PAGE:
Virginia’s Medical and Legal Developments on Opioid Usage
If you follow the news at all, you have probably heard or read this phrase before – “opioid crisis.” It is one of those news phrases that is both loaded with meaning and has little meaning by itself. Last October, this blog wrote about the opioid crisis, specifically highlighting heroin use and its legal consequences. Since then, there have been two developments that center on opioid use in the Commonwealth of Virginia.
The first one occurred in January. Kroger, a prominent grocer in the Commonwealth, announced that it was making Naloxone available to customers without a prescription. Naloxone is described as an “opioid reversal medicine used by first responders in overdose cases.” Now, this medication is available over the counter to anyone in need.
The goal is to reduce overdose cases, which often lead to death. In fact, according to the Roanoke Times, opioid deaths are the leading cause of preventable deaths in Virginia. The goal is that, by making Naloxone more accessible, it will be used more often to reduce the death toll.
The second development is occurring in the Virginia General Assembly at the time of writing of this blog post . Six different bills have easily passed through both houses in the General Assembly and are now awaiting the Governor’s signature. All six bills target the opioid crisis in a different way. Described as an attack on the opioid crisis “from the judicial, medical, and educational fronts,” these bills are designed to limit the availability of legally prescribed opiates in an attempt to minimize the possibility of addiction.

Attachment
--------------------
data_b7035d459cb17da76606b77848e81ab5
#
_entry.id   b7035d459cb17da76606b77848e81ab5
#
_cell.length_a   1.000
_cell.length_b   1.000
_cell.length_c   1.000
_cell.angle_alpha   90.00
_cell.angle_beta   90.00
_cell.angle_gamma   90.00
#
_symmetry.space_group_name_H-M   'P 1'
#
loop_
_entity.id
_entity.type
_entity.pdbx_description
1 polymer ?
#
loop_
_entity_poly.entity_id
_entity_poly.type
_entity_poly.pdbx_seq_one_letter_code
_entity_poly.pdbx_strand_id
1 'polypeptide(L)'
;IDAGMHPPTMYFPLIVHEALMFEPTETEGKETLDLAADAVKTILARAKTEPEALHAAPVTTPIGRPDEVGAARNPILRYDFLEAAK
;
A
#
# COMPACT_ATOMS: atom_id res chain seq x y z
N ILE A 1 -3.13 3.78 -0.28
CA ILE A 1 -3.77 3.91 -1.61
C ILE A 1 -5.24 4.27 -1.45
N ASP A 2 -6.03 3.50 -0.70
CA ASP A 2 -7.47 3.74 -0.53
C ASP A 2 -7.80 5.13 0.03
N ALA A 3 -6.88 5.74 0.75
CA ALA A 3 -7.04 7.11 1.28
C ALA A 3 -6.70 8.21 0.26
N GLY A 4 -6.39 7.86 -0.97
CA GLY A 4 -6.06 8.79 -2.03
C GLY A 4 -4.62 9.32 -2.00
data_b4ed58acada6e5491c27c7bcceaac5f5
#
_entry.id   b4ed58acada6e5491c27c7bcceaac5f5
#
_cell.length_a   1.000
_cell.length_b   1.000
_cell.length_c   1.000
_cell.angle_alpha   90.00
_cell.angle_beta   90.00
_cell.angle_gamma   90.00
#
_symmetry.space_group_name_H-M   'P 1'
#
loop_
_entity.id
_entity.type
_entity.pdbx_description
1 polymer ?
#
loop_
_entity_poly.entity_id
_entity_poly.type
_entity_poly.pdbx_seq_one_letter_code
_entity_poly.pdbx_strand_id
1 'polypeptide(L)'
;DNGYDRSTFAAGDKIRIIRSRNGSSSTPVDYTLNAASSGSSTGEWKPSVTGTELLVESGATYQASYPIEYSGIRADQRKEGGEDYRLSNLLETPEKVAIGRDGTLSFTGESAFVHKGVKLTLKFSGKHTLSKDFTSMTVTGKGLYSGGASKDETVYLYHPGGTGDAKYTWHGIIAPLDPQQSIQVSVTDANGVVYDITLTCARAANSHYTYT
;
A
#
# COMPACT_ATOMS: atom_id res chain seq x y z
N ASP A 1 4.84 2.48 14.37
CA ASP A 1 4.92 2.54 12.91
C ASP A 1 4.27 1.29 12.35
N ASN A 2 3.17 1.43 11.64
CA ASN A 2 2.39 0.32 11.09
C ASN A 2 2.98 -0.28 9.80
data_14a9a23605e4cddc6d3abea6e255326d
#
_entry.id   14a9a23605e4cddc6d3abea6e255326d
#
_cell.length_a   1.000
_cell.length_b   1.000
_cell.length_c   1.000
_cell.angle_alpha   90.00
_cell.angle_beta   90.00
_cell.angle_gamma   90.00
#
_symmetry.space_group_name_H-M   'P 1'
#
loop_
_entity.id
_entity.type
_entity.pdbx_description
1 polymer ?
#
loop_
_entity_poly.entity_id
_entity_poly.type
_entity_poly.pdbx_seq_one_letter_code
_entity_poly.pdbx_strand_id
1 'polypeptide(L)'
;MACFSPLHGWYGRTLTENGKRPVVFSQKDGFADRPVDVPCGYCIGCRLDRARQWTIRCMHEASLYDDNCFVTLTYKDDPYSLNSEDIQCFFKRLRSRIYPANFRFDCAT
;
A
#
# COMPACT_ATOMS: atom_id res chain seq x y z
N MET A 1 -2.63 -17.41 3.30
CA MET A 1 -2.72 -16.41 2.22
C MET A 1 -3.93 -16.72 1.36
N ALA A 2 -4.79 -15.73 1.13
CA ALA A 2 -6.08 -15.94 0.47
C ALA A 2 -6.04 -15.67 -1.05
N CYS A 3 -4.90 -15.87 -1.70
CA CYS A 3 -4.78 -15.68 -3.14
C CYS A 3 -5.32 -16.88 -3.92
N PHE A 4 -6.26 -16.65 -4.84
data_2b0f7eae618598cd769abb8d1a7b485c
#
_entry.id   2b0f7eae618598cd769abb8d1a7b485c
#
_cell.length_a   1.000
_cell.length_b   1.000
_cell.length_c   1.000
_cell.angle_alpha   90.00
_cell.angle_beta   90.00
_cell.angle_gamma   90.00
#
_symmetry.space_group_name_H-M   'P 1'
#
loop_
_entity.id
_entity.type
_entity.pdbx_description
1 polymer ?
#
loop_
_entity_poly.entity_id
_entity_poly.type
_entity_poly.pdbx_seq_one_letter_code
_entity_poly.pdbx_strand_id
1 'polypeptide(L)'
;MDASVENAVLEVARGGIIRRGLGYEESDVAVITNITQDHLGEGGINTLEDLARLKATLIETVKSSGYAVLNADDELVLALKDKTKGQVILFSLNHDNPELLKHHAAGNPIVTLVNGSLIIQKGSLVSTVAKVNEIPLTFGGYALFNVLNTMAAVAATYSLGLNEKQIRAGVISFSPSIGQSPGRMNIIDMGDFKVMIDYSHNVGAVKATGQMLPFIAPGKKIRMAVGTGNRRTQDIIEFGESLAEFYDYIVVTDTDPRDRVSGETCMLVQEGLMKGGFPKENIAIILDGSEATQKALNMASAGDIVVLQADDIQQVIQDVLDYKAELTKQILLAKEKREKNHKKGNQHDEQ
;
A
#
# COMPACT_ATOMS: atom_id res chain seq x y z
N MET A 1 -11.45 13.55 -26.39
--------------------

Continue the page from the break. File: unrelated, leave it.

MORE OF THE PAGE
What It All Means:
These two developments in the Commonwealth combined mean that opiates will become less available through medical prescriptions while the primary drug used to ward off opiate overdoses will become more available. The “judicial, medical, and educational fronts” are working together to create as much of a comprehensive solution as they can in this fight.
It is important to note that not all opioid use is illegal. Opiates are often prescribed in many legitimate medical circumstances (e.g. for patients with chronic pain). Medical opiates are often cited, however, as the gateway to heroin use, which is illegal and has been written about on this blog already.
The penalties for heroin use have not changed, but as you can see, the laws surrounding legal opioid use have. And, it is likely that they will continue to do so.
A good lawyer keeps up with developments like these as they happen. That way, he or she will be prepared in advance to represent you when a situtation like this arises. If this is you, call or e-mail today for a free consultation!
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